By Vina Medenilla
The overwhelming threat of the COVID-19 pandemic forced everyone to find different ways to survive and at the same time, keep themselves sane and protected from further health risks.
In a way, it enabled many folks to see the value and benefits of cultivating plants both for food and for sanity.
But this isn’t new. For the longest time, plants have provided emotional comfort to many growers.
Such is the case of a Bicolano plant hobbyist. Plant Saint, as he prefers to be called, has been caring for ornamental plants since 2013. To this day, plants have kept him productive and well, especially in times of isolation caused by the pandemic.
His love for gardening sprang from his family’s influence. He says, “I grew up in a gardening household, so it was my instinct to grow plants when I moved out of a condo into an apartment with a yard back in 2013.”
He began with a fiddle leaf fig and a calamansi tree, among other plants he rescued from the “rubble of a renovated 60s bungalow in the backstreets of Cubao.”
Around the time he started collecting plants, he also became a fur dad to two puppies. He recalled that his dogs had unintentionally damaged a lot of his plants, but he would always patiently rearrange or replace them.
Unfortunately, one of his dogs died in 2017. “I was so filled with grief that I didn’t notice I crammed his hangout balcony from top to bottom with plants in no time.”
Two years and numerous plants later, with no idea of the impending pandemic (and plantdemic), he returned to Bicol, bringing all the plants from his city apartment with him.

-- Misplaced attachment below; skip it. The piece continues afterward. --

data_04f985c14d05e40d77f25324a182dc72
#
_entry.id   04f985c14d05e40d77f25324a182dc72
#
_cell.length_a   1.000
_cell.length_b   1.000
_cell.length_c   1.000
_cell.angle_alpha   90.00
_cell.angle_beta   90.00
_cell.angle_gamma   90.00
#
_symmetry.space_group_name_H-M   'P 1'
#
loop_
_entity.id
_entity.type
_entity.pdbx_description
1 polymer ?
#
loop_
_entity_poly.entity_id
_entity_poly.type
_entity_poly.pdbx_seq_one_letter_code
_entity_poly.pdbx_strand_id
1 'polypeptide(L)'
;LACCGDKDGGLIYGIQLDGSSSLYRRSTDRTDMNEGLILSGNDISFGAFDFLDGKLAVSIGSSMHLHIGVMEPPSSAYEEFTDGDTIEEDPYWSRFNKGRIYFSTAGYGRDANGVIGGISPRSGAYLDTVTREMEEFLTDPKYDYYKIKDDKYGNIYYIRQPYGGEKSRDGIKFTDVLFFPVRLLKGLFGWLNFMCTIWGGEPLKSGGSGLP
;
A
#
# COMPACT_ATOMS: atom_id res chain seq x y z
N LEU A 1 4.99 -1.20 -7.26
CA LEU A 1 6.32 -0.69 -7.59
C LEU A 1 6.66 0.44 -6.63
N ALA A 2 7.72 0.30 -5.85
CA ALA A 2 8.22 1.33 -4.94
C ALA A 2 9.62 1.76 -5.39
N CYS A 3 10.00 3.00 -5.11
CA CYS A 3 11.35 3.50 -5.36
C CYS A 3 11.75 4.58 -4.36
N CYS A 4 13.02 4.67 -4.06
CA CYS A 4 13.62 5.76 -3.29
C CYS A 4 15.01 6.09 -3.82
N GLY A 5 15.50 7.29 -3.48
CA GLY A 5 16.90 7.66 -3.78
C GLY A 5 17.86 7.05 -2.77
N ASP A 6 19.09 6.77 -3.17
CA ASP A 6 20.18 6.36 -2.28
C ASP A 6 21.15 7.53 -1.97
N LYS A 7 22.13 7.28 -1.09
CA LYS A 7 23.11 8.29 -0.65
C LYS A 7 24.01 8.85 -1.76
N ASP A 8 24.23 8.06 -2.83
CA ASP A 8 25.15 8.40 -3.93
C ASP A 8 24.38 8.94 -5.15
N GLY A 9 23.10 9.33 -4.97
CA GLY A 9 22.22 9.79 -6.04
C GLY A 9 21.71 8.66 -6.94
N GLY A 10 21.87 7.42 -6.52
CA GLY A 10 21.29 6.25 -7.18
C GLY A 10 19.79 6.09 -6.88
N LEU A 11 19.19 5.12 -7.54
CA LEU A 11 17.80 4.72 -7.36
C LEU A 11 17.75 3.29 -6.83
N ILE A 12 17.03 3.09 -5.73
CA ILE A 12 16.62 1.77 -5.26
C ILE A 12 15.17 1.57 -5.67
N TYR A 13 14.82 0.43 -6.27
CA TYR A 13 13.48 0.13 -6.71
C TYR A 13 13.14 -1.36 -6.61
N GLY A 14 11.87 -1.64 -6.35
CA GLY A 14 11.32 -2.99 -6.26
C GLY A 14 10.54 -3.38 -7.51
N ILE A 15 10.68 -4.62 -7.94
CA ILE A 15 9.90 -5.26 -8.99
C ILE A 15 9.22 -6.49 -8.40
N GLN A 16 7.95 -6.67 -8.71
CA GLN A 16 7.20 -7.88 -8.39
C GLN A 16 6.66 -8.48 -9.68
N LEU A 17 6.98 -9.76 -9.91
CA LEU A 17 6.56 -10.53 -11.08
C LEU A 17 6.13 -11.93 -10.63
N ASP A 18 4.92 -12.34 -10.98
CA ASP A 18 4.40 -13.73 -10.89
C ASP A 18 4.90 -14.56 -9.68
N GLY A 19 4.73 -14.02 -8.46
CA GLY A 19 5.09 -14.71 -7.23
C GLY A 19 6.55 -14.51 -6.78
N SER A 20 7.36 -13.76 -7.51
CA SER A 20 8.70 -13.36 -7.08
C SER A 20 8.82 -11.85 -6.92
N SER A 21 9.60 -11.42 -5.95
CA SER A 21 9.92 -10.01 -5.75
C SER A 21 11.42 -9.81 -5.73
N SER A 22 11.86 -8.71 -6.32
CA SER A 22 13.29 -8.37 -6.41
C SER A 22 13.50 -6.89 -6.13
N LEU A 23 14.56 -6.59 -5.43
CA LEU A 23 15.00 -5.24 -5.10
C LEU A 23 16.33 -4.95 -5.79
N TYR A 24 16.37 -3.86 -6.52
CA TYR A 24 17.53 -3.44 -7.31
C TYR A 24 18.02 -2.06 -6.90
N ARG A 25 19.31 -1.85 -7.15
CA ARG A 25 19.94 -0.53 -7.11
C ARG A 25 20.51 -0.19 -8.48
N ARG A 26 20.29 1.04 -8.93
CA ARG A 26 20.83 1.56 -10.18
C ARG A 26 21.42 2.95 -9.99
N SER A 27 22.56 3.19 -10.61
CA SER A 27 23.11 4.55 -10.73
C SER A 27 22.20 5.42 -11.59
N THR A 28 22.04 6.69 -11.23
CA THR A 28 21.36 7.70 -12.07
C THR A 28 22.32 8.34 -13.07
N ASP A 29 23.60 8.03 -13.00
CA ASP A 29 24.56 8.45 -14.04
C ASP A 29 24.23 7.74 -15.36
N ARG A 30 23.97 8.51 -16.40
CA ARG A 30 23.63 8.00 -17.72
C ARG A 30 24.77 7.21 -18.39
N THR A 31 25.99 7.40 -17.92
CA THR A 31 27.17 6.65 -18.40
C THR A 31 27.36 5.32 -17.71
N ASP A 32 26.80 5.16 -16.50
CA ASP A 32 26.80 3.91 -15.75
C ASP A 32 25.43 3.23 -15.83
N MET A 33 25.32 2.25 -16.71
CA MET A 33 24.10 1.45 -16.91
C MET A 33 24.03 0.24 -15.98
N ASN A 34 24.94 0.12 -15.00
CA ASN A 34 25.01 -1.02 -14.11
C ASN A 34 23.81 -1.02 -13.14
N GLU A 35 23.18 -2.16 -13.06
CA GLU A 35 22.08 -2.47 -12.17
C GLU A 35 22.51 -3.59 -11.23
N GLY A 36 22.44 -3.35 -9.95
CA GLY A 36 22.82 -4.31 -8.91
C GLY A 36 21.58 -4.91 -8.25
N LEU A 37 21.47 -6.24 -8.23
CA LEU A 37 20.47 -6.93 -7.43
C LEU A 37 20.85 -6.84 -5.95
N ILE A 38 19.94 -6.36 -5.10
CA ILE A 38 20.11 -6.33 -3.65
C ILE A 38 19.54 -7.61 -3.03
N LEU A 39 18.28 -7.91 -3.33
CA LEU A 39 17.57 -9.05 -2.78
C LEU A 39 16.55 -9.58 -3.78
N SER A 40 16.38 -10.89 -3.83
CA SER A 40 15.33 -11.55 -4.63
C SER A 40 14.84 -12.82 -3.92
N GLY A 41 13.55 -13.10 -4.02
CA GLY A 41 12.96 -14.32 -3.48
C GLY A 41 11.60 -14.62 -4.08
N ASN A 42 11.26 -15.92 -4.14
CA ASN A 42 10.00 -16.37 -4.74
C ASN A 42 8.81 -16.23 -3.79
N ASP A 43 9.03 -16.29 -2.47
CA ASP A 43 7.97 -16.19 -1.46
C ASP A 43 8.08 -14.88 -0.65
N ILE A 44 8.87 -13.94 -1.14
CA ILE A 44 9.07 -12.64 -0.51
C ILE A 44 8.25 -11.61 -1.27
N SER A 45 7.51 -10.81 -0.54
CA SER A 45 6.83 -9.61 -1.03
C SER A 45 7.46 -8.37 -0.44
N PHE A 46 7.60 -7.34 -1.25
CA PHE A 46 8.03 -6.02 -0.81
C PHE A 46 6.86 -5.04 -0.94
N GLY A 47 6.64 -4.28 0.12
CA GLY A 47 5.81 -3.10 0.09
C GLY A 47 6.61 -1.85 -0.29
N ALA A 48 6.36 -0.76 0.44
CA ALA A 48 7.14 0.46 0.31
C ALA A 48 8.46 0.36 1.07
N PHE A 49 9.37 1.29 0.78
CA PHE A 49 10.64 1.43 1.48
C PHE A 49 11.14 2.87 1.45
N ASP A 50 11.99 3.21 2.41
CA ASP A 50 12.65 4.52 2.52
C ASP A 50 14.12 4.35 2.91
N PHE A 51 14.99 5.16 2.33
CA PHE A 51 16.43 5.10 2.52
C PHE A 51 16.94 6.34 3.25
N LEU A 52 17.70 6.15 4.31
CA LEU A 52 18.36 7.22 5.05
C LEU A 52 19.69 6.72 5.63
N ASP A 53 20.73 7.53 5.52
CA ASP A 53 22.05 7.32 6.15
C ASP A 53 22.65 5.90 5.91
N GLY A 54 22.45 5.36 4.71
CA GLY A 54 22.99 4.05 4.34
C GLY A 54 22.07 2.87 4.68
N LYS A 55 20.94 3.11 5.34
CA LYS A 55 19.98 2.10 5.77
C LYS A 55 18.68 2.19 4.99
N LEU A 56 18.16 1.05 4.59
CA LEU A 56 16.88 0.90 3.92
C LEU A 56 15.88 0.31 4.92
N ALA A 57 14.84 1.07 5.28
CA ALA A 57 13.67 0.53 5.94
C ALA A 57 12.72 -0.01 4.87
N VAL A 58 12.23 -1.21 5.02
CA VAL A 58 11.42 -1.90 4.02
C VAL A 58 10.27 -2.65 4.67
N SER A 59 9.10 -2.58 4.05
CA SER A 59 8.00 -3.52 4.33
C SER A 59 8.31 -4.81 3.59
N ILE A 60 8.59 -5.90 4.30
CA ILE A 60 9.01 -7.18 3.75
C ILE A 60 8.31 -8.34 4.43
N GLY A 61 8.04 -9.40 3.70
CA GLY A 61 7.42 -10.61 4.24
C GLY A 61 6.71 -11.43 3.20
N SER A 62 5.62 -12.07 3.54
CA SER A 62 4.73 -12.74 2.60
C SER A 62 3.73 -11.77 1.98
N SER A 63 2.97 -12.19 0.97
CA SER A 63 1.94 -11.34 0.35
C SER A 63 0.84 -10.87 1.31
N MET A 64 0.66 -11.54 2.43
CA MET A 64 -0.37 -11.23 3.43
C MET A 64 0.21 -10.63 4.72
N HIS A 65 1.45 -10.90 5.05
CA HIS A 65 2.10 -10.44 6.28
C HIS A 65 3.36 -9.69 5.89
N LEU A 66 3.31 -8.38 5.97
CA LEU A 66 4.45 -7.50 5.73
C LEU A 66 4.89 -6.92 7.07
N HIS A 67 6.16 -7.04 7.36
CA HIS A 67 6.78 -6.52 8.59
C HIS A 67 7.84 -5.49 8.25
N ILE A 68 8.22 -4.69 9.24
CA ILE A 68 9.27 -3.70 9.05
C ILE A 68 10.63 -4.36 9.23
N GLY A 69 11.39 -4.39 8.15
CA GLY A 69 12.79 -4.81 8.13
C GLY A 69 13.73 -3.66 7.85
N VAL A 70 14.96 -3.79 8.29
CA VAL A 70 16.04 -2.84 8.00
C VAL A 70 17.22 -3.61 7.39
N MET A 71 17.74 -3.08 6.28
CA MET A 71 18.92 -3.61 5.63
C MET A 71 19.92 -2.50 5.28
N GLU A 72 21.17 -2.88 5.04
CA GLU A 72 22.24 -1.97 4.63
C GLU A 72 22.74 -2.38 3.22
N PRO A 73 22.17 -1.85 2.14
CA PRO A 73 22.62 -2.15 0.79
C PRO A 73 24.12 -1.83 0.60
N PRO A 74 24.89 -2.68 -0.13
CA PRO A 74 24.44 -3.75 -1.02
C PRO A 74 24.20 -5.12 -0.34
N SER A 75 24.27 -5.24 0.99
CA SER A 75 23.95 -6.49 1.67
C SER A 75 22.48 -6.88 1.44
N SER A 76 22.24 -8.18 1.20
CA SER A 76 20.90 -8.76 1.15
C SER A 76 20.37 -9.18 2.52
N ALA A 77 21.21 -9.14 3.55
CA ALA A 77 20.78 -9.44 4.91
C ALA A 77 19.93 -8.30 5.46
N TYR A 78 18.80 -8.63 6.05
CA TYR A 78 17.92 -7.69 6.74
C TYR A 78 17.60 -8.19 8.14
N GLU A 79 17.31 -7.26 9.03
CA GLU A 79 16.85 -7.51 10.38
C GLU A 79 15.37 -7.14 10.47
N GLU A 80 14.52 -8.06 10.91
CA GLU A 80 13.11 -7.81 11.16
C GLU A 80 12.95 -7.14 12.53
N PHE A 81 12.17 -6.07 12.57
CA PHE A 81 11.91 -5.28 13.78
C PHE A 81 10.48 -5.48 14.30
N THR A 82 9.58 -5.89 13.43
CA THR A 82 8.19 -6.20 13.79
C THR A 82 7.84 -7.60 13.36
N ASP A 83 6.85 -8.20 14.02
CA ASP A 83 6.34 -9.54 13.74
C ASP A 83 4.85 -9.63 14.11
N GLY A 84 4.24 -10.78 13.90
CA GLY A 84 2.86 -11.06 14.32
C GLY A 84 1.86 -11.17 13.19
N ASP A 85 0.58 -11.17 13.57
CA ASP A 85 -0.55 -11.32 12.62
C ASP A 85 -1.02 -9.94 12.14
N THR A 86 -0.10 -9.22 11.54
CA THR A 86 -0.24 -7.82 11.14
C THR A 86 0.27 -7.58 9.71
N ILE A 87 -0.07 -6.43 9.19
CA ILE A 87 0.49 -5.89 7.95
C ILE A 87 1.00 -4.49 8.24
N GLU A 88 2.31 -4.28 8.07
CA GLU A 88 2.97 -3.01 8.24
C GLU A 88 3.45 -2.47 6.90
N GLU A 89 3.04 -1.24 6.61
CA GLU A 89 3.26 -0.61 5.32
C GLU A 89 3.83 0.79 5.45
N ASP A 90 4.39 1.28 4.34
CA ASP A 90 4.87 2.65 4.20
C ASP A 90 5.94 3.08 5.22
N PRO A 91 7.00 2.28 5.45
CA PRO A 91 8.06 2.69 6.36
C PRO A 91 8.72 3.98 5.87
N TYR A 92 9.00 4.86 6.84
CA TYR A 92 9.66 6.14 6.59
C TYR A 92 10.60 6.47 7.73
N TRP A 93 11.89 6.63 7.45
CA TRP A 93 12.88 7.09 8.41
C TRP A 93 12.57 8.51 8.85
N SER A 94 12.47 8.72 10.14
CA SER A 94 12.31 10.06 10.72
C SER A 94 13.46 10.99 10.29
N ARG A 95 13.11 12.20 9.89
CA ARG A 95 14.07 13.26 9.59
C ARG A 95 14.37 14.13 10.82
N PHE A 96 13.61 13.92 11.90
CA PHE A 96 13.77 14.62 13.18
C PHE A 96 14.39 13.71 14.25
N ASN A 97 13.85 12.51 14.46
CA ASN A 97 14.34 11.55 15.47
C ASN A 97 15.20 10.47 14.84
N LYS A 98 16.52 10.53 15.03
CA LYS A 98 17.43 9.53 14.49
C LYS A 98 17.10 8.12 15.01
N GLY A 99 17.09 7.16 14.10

His foray into cultivating plants was never planned.
“Collecting species mostly from the Araceae family is a common accident. My collecting has been, in a way, an accident. Just so happens that many common ornamentals are aroids. Just so happened my dog died,” said Plant Saint.
Anthurium and Philodendron–two of the largest and known genera in the Araceae family–dominate his garden, which he once named Gogon Garden, after the Bicolano folk song “Ano Daw Idtong Sa Gogon.”
He also loves collecting Rhaphidophora, Alocasia, and Hoya.
When it comes to keeping his garden lush, the plant enthusiast said, “I find that adopting an intuitive rather than methodical approach is what allows me to keep this hobby going. Apart from problem-solving at work, I prefer to indulge my imagination at home. Gardening, for me, is to continually visualise and materialise a forest. While know-hows remain useful, I prefer to play and do gardening by feel.”
Living and gardening in Bicol can be difficult due to the island’s vulnerability to typhoons and harsh weather.
Since moving to the province, his garden has “had to endure two summers with too little shade and two typhoon seasons that blew its shade nets off.”
Now that he is more acquainted with the local climate, he provided his yard with 50 to 80 percent shade and began the construction of a greenhouse in preparation for this year’s monsoon season.
This hobbyist dislikes selling, especially when plants suffer in transit. However, he sometimes sells or rather “rehomes” his plants to those who constantly ask. When he does, he can earn up to six figures.
In fact, selling some plants from his collection allowed him to fully pay for the garden’s development and even donate to Vice President Leni Robredo’s disaster relief programs.
As the new year arrived, he was also joined by a new puppy that is yet to adjust to his ever-expanding plant collection.
His garden symbolizes his homecoming after a 17-year sojourn in Metro Manila.
Little did he know that his return to the countryside would give him more (physical and mental) space for himself and his plants.
Photos courtesy of Plant Saint
For more information, visit Plant Saint